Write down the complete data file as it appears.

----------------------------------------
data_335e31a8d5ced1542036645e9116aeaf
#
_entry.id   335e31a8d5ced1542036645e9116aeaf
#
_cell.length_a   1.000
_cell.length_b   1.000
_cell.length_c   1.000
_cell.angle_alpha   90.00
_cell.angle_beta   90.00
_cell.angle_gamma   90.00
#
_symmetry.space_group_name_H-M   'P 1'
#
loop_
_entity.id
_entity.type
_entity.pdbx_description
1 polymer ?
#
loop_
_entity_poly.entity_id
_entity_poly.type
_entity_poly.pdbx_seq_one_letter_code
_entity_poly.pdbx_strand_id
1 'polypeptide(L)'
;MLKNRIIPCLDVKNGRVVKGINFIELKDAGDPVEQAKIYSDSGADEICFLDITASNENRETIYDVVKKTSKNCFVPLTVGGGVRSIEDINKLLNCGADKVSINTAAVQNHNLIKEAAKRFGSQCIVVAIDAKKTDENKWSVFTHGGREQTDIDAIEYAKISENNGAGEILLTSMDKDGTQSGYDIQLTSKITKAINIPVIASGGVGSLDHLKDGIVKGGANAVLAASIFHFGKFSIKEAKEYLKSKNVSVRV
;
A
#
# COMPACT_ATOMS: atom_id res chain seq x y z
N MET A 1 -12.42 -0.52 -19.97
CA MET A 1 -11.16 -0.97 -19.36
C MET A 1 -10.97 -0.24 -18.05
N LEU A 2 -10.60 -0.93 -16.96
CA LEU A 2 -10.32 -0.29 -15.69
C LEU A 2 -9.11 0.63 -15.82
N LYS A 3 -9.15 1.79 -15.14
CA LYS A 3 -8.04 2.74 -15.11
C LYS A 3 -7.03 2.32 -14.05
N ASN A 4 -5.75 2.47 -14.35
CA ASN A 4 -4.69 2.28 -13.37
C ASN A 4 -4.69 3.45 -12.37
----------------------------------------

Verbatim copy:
data_335e31a8d5ced1542036645e9116aeaf
#
_entry.id   335e31a8d5ced1542036645e9116aeaf
#
_cell.length_a   1.000
_cell.length_b   1.000
_cell.length_c   1.000
_cell.angle_alpha   90.00
_cell.angle_beta   90.00
_cell.angle_gamma   90.00
#
_symmetry.space_group_name_H-M   'P 1'
#
loop_
_entity.id
_entity.type
_entity.pdbx_description
1 polymer ?
#
loop_
_entity_poly.entity_id
_entity_poly.type
_entity_poly.pdbx_seq_one_letter_code
_entity_poly.pdbx_strand_id
1 'polypeptide(L)'
;MLKNRIIPCLDVKNGRVVKGINFIELKDAGDPVEQAKIYSDSGADEICFLDITASNENRETIYDVVKKTSKNCFVPLTVGGGVRSIEDINKLLNCGADKVSINTAAVQNHNLIKEAAKRFGSQCIVVAIDAKKTDENKWSVFTHGGREQTDIDAIEYAKISENNGAGEILLTSMDKDGTQSGYDIQLTSKITKAINIPVIASGGVGSLDHLKDGIVKGGANAVLAASIFHFGKFSIKEAKEYLKSKNVSVRV
;
A
#
# COMPACT_ATOMS: atom_id res chain seq x y z
N MET A 1 -12.42 -0.52 -19.97
CA MET A 1 -11.16 -0.97 -19.36
C MET A 1 -10.97 -0.24 -18.05
N LEU A 2 -10.60 -0.93 -16.96
CA LEU A 2 -10.32 -0.29 -15.69
C LEU A 2 -9.11 0.63 -15.82
N LYS A 3 -9.15 1.79 -15.14
CA LYS A 3 -8.04 2.74 -15.11
C LYS A 3 -7.03 2.32 -14.05
N ASN A 4 -5.75 2.47 -14.35
CA ASN A 4 -4.69 2.28 -13.37
C ASN A 4 -4.69 3.45 -12.37